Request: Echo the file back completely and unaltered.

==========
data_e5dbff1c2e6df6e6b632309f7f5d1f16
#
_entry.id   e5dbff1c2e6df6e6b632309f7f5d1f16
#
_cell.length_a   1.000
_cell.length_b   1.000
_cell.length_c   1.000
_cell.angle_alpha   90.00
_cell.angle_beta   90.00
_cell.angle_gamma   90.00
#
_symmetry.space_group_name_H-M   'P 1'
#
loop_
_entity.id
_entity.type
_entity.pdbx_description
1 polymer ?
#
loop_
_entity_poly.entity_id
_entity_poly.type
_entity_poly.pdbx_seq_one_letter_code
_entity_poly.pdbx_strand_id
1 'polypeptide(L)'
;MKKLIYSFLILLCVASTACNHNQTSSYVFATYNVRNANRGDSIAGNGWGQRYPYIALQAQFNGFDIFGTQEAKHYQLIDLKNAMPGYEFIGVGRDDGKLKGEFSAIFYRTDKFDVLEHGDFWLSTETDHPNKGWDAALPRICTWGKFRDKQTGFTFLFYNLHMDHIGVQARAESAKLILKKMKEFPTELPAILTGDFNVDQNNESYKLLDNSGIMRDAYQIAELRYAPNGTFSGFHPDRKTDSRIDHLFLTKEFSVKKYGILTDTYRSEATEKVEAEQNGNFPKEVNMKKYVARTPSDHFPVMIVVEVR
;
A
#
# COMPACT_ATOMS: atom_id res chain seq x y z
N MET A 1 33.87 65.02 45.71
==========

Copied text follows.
data_e5dbff1c2e6df6e6b632309f7f5d1f16
#
_entry.id   e5dbff1c2e6df6e6b632309f7f5d1f16
#
_cell.length_a   1.000
_cell.length_b   1.000
_cell.length_c   1.000
_cell.angle_alpha   90.00
_cell.angle_beta   90.00
_cell.angle_gamma   90.00
#
_symmetry.space_group_name_H-M   'P 1'
#
loop_
_entity.id
_entity.type
_entity.pdbx_description
1 polymer ?
#
loop_
_entity_poly.entity_id
_entity_poly.type
_entity_poly.pdbx_seq_one_letter_code
_entity_poly.pdbx_strand_id
1 'polypeptide(L)'
;MKKLIYSFLILLCVASTACNHNQTSSYVFATYNVRNANRGDSIAGNGWGQRYPYIALQAQFNGFDIFGTQEAKHYQLIDLKNAMPGYEFIGVGRDDGKLKGEFSAIFYRTDKFDVLEHGDFWLSTETDHPNKGWDAALPRICTWGKFRDKQTGFTFLFYNLHMDHIGVQARAESAKLILKKMKEFPTELPAILTGDFNVDQNNESYKLLDNSGIMRDAYQIAELRYAPNGTFSGFHPDRKTDSRIDHLFLTKEFSVKKYGILTDTYRSEATEKVEAEQNGNFPKEVNMKKYVARTPSDHFPVMIVVEVR
;
A
#
# COMPACT_ATOMS: atom_id res chain seq x y z
N MET A 1 33.87 65.02 45.71